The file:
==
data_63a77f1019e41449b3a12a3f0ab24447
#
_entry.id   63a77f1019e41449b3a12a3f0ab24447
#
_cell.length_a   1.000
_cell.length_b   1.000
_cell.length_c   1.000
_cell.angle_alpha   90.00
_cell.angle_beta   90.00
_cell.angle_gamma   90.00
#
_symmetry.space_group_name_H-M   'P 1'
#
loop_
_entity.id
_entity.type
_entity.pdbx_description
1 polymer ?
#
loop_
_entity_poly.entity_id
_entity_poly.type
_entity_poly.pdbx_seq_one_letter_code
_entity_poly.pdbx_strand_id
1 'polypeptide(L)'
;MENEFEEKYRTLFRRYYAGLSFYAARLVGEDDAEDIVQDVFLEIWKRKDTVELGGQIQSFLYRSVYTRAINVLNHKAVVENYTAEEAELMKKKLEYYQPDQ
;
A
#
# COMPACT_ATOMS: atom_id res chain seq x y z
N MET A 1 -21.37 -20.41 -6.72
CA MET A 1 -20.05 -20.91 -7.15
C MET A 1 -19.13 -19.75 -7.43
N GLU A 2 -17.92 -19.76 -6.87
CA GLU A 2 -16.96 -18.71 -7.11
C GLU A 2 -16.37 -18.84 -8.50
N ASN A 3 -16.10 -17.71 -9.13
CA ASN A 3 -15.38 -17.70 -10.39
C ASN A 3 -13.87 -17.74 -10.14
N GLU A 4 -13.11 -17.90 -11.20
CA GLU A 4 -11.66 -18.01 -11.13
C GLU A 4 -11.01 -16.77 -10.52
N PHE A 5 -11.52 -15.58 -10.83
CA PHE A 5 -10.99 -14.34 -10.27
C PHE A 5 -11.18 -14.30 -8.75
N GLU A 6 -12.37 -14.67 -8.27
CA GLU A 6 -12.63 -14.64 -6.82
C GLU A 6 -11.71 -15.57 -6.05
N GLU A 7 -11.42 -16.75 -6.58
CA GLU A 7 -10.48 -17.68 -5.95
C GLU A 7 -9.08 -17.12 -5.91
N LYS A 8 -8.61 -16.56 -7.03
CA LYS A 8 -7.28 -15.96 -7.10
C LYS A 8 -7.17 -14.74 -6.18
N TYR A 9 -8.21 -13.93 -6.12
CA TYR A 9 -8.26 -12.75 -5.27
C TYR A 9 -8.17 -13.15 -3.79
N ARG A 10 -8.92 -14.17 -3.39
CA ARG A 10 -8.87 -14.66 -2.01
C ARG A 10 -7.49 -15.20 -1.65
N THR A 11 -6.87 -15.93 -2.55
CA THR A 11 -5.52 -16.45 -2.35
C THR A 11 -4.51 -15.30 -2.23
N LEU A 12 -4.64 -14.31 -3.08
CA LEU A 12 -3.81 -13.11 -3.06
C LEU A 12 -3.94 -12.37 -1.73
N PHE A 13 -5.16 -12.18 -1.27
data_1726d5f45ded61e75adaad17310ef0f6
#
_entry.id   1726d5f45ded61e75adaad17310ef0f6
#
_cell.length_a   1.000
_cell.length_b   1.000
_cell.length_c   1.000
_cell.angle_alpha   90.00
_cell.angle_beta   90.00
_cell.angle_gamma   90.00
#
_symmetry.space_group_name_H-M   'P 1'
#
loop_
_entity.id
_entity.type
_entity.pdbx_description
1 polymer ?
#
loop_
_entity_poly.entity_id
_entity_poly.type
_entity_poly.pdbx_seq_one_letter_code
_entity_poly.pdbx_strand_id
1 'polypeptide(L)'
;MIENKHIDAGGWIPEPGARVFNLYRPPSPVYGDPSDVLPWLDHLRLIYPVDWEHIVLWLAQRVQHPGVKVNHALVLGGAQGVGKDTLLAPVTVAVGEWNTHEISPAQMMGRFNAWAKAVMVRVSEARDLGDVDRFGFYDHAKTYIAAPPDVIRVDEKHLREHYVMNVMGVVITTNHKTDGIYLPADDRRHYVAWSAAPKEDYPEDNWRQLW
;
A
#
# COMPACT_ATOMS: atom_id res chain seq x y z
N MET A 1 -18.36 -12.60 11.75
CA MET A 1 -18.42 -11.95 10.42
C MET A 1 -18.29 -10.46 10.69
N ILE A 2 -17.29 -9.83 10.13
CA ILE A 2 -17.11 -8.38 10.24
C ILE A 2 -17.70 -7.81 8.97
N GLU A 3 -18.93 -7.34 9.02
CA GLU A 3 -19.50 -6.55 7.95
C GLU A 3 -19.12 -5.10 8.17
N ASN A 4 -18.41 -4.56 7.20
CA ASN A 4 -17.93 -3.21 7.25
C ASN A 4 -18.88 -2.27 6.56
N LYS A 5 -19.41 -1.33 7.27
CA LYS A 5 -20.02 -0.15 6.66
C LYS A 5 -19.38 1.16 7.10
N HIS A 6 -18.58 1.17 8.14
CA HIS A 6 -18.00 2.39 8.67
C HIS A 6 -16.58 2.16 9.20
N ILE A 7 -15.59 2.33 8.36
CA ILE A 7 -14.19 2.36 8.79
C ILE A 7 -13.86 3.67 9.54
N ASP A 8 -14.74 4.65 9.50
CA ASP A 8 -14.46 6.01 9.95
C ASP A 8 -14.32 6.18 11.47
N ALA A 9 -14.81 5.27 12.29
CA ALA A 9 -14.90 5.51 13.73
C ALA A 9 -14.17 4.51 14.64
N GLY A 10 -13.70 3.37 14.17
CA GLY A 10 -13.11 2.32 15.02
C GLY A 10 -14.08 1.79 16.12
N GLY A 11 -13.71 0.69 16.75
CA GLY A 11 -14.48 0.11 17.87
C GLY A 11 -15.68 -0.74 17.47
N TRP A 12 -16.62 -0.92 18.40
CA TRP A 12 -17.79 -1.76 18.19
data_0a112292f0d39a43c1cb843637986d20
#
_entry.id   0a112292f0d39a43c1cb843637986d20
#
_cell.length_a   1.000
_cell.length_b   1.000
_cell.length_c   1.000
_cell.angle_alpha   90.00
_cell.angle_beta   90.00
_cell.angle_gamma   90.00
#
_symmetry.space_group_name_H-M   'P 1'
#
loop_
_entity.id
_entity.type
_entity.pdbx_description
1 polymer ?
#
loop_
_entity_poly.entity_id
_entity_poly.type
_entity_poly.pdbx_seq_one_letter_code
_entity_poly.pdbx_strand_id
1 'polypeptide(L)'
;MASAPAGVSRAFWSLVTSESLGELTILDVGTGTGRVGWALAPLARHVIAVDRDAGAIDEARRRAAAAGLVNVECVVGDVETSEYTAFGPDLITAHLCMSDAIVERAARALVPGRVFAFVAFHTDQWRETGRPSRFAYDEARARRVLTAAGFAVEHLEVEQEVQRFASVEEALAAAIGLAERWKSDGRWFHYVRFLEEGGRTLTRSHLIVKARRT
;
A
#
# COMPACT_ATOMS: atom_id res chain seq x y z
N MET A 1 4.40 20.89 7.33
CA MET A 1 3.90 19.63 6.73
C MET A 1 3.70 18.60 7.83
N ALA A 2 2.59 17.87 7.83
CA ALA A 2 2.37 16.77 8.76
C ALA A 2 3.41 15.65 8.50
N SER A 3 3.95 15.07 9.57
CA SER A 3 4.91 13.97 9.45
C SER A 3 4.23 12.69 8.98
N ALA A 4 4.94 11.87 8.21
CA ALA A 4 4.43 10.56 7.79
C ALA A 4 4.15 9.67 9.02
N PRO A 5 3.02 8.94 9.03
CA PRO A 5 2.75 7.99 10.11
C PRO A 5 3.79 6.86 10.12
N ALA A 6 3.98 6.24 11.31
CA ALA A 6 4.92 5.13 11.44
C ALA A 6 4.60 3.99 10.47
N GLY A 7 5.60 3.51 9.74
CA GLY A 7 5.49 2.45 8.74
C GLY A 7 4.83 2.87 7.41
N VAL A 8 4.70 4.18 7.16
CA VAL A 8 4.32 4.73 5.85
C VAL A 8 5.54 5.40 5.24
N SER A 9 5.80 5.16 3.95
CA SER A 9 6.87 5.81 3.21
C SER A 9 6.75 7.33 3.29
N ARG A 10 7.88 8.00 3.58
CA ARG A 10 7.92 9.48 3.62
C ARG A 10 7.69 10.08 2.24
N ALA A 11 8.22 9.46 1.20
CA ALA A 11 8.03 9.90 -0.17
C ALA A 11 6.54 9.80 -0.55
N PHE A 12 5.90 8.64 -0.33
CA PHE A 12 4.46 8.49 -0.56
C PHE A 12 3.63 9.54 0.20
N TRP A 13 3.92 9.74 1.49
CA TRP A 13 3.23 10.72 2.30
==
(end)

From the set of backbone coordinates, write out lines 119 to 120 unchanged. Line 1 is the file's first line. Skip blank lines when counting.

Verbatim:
N ASP A 8 -14.74 4.65 9.50
CA ASP A 8 -14.46 6.01 9.95